Early behavioral and molecular events leading to caste switching in the ant Harpegnathos

Comzit Opachaloemphan, Giacomo Mancini, Nikos Konstantinides, Apurva Parikh, Jakub Mlejnek, Hua Yan, Danny Reinberg, Claude Desplan

Research output: Contribution to journalArticlepeer-review


Ant societies show a division of labor in which a queen is in charge of reproduction while nonreproductive workers maintain the colony. In Harpegnathos saltator, workers retain reproductive ability, inhibited by the queen pheromones. Following the queen loss, the colony undergoes social unrest with an antennal dueling tournament. Most workers quickly abandon the tournament while a few workers continue the dueling for months and become gamergates (pseudoqueens). However, the temporal dynamics of the social behavior and molecular mechanisms underlining the caste transition and social dominance remain unclear. By tracking behaviors, we show that the gamergate fate is accurately determined 3 d after initiation of the tournament. To identify genetic factors responsible for this commitment, we compared transcriptomes of different tissues between dueling and nondueling workers. We found that juvenile hormone is globally repressed, whereas ecdysone biosynthesis in the ovary is increased in gamergates. We show that molecular changes in the brain serve as earliest caste predictors compared with other tissues. Thus, behavioral and molecular data indicate that despite the prolonged social upheaval, the gamergate fate is rapidly established, suggesting a robust re-establishment of social structure.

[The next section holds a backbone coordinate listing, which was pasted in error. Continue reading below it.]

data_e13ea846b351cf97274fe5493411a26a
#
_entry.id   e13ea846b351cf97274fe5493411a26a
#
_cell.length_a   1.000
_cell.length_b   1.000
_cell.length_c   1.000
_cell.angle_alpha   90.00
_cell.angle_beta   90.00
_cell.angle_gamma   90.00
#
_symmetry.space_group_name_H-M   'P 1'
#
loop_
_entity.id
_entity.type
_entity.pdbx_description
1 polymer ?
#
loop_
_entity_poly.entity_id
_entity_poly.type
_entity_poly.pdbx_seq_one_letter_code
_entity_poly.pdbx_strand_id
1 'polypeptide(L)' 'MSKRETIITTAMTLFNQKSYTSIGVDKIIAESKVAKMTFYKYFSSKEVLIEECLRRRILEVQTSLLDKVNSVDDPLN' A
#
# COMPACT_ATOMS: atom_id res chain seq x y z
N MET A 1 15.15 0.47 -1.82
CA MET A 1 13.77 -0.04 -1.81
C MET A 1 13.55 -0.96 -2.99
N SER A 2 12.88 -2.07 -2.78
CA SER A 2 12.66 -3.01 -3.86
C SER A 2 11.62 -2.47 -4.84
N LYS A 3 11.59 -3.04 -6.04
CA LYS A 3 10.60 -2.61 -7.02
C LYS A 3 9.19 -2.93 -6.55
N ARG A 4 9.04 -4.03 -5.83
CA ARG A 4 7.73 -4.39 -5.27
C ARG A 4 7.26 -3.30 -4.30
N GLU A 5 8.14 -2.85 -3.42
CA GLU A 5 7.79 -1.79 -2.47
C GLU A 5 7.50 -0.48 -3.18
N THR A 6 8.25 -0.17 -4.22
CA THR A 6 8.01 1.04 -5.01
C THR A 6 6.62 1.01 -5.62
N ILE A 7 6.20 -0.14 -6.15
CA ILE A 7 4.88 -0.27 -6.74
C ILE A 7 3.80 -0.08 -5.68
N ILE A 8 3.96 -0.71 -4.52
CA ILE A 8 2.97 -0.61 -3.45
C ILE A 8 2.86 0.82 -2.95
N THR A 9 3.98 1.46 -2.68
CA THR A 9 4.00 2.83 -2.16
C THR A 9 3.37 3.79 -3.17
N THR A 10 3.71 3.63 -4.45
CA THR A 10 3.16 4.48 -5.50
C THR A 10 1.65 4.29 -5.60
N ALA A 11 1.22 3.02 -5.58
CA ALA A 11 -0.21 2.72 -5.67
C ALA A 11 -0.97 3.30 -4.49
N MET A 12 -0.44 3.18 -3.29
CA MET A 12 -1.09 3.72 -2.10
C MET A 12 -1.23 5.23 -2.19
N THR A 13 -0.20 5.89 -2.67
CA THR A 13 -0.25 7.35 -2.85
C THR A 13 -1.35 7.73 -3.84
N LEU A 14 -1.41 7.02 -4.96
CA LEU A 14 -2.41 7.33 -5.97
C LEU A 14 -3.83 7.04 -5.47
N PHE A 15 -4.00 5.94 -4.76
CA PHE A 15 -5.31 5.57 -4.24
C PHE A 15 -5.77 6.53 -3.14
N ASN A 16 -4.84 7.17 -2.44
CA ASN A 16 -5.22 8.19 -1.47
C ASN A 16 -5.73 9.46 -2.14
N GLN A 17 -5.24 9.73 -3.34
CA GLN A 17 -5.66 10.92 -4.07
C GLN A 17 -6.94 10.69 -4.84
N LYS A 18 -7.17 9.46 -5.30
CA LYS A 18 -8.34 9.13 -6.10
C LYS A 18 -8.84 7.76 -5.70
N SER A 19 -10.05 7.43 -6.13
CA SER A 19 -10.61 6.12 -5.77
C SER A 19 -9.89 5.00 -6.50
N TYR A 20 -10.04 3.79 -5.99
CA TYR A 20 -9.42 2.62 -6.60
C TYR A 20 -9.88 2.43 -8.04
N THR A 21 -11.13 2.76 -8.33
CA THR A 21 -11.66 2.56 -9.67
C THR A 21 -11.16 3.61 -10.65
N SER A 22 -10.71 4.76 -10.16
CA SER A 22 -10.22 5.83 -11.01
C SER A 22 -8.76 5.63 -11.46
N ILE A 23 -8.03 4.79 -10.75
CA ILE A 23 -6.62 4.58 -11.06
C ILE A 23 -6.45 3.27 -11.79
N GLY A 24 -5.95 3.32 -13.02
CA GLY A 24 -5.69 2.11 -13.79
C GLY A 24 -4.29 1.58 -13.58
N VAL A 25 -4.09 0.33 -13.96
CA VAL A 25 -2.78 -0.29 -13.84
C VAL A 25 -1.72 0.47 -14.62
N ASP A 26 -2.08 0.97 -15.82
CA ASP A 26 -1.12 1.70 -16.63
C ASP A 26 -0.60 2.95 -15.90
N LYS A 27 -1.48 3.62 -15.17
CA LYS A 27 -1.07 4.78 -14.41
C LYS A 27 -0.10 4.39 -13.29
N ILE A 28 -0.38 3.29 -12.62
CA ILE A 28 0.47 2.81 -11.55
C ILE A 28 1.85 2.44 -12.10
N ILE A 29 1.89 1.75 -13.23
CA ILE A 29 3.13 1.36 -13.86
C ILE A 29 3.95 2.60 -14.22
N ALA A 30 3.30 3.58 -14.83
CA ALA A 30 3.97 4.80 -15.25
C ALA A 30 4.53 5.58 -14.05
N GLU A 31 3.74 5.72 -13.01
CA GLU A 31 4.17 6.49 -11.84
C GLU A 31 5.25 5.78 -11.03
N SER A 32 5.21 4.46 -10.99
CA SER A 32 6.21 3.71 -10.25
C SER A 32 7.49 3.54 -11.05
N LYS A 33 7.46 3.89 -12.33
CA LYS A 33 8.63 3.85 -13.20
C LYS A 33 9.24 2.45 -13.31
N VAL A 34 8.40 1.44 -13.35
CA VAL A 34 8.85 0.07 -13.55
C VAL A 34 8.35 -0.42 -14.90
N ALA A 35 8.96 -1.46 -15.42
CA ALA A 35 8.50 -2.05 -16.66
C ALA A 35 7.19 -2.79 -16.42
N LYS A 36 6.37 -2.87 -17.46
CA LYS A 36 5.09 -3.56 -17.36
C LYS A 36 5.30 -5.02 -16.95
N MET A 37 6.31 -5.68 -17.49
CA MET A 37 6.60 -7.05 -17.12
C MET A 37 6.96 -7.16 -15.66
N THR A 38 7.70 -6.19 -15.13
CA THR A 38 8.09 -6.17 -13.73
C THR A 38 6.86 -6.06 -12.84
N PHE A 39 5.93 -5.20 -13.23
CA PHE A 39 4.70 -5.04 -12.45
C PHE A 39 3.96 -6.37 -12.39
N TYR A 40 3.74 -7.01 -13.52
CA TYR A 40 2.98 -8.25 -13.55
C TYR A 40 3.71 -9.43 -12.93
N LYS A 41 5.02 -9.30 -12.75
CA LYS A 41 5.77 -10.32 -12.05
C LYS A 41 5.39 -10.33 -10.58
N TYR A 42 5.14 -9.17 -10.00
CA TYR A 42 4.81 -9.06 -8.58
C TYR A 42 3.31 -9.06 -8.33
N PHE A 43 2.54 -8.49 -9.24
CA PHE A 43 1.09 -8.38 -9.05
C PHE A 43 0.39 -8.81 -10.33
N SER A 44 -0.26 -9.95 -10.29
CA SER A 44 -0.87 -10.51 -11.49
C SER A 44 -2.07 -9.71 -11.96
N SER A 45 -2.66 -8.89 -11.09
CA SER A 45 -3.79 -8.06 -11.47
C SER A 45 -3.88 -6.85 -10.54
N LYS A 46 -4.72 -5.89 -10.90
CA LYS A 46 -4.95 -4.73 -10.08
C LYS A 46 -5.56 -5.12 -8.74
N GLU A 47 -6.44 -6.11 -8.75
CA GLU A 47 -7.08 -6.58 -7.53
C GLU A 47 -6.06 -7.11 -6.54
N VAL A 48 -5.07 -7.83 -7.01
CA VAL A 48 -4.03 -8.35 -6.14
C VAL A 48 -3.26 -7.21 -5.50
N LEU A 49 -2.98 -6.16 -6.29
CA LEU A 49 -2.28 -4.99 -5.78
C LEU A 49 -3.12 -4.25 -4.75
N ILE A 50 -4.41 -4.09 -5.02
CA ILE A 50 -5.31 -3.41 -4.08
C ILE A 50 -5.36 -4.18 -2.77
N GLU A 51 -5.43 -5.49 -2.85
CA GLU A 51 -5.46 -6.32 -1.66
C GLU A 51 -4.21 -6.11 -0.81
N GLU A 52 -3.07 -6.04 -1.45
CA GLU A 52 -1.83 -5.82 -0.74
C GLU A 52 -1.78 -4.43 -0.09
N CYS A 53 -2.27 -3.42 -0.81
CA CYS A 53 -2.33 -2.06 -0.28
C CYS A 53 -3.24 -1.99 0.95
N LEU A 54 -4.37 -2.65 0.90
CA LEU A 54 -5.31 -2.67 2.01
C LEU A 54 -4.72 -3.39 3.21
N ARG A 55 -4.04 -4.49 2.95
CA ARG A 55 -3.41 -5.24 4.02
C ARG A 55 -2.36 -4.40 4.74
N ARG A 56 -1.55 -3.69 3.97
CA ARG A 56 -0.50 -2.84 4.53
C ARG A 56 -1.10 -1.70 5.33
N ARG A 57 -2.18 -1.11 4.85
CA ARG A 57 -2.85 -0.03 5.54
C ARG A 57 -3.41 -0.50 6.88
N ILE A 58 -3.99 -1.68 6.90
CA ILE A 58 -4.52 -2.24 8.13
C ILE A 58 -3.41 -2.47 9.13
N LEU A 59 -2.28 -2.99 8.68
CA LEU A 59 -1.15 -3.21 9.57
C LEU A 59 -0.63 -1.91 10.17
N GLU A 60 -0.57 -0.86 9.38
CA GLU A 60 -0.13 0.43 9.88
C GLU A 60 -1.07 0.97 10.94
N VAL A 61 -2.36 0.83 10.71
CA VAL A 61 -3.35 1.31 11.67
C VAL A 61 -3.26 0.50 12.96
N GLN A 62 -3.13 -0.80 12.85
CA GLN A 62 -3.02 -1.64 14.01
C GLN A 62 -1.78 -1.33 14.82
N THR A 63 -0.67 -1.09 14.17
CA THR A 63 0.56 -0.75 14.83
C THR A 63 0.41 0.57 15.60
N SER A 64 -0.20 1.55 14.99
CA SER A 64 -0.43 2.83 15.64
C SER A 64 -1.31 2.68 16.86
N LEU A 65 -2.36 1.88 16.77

Original languageEnglish (US)
Pages (from-to)410-424
Number of pages15
JournalGenes and Development
Issue number5-6
StatePublished - Mar 1 2021


  • Antennal dueling
  • Caste transition
  • Juvenile hormone]
  • Social behavior
  • Social insect

ASJC Scopus subject areas

  • Genetics
  • Developmental Biology


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